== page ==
Tuesday, 26 February 2008
Saar Drimer, Steven J. Murdoch and Ross Anderson, researchers at the Computer Laboratory, University of Cambridge, have shown that Chip & PIN machines are not as secure as the banking industry claims. Two widely deployed models of PIN Entry Devices (PEDs), the Ingenico i3300 and Dione Xtreme, fail to protect customers' card details and PINs adequately.
Fraudsters can easily attach to the PED a “tap” that records PIN and account details as they are transmitted between the card and the PIN pad. Armed with this information, fraudsters can create a counterfeit card and withdraw cash from ATMs abroad.
Murdoch says, “We have successfully demonstrated this attack, on a real terminal borrowed from a merchant.”
Criminals are already using techniques similar to these to defraud British customers, with losses in one case alone claimed to be in eight figures. The technical sophistication required to carry out this attack is low, and fraudsters have already shown they have the necessary skills. The tap would not normally be visible to customers, and in the case of the Ingenico PED it could be totally enclosed by the device.
Drimer says, “The vulnerabilities we found were caused by a series of design errors by the manufacturers. They can be exploited because Britain's banks set up the Chip & PIN in an insecure way.” He continued: “These PEDs failed to protect the communication path that carries the card data from the card to the PIN pad, and that carries the PIN from the PIN pad back to the card. A villain who taps this gets all the information he needs to make a fake card, and to use it.”
The Cambridge attacks call into question the system under which bank terminals are certified. Visa and APACS certified these devices as secure, and the vendors are pushing retailers to buy certified devices. But the evaluators did not find the flaws identified by the Cambridge team. The Protection Profile – the target used by the evaluators – was approved by GCHQ, and yet the Cambridge work has shown it was unrealistic. APACS and Visa claimed the devices were evaluated under the Common Criteria, an international evaluation scheme administered in the UK by GCHQ; yet GCHQ had not heard of the work and now says that the devices were never certified under the Common Criteria.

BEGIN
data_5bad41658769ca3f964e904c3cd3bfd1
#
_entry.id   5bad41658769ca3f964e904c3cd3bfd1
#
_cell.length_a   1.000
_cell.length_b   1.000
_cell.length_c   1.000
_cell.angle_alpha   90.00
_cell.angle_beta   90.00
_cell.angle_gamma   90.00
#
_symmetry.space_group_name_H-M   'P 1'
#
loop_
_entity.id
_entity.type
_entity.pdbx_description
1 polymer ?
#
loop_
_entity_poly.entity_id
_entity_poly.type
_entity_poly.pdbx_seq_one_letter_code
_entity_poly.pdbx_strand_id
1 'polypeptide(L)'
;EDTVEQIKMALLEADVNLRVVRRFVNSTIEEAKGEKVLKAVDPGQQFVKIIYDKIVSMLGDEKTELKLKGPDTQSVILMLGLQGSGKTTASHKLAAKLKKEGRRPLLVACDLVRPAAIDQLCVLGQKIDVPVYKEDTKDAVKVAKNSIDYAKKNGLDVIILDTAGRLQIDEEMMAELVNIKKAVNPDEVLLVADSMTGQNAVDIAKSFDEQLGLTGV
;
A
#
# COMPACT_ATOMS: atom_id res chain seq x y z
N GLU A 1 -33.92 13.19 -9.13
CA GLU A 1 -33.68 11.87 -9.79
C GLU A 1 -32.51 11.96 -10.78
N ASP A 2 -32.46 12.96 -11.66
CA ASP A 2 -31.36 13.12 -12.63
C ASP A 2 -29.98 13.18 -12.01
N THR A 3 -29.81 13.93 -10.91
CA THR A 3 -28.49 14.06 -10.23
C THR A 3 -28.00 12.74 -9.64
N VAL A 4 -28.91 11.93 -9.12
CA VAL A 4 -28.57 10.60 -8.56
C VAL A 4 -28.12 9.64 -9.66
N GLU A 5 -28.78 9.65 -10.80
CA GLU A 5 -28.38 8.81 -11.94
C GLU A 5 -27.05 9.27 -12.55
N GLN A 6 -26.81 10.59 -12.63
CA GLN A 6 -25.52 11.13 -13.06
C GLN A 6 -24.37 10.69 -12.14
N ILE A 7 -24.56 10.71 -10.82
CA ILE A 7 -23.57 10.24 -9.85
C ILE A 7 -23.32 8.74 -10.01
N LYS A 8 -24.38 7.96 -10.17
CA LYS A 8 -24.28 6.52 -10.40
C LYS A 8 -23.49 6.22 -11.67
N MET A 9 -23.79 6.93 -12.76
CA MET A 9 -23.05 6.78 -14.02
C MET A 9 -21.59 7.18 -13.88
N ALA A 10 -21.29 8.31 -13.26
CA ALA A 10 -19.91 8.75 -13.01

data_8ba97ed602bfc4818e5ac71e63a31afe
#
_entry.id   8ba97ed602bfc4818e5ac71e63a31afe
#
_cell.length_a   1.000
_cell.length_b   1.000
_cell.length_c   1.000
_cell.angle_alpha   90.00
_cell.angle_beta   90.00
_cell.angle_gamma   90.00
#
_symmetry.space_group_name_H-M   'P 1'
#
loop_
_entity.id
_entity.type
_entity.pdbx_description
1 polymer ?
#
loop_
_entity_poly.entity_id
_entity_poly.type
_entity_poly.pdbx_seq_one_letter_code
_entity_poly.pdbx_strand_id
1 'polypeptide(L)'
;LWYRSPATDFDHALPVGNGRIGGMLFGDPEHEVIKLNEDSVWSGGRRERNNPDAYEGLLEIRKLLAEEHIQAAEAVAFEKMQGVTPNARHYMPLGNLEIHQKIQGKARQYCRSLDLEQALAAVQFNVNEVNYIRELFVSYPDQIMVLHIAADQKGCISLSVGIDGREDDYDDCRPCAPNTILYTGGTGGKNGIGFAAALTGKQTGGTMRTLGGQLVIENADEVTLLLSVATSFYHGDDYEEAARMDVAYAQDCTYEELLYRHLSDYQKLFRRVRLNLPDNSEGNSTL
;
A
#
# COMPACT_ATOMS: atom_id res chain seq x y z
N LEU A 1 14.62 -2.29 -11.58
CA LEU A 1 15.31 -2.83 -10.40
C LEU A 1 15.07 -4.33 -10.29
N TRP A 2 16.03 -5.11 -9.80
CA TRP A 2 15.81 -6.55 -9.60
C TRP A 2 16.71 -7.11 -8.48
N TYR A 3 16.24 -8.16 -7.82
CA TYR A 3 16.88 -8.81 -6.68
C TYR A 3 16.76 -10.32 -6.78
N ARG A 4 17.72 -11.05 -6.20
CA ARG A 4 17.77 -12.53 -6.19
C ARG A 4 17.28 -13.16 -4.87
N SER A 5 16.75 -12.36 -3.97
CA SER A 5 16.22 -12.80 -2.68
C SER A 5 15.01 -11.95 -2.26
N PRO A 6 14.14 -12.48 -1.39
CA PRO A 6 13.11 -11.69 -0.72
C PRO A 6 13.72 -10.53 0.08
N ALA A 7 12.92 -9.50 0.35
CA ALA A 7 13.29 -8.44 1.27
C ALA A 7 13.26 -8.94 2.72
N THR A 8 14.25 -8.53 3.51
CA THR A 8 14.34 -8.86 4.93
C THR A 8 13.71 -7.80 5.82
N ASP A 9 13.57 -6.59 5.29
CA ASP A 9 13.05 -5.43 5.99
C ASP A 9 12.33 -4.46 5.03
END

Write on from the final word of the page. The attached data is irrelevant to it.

Visa and APACS have refused to disclose the evaluation report and to withdraw the vulnerable terminals from use. The vendors are passing the buck to APACS and Visa, and GCHQ is claiming they knew nothing of what was going on.Ross Anderson, professor of Security Engineering at Cambridge, says, “The lessons we learned are not limited to banking. Other fields, from as voting machines to electronic medical record systems, suffer from the same combination of stupid mistakes, sham evaluations and obstructive authorities. Where the public are forced to rely on the security of a system, we need honest security evaluations that are published and subjected to peer review.”
The attack will be featured on Newsnight, including a demonstration of it being deployed in practice. Watch BBC Two, 10:30pm, Tuesday 26 February 2008.
The Cambridge team's results are also to be presented at the the academic conference “IEEE Symposium on Security and Privacy”, Oakland, CA, US, May 2008.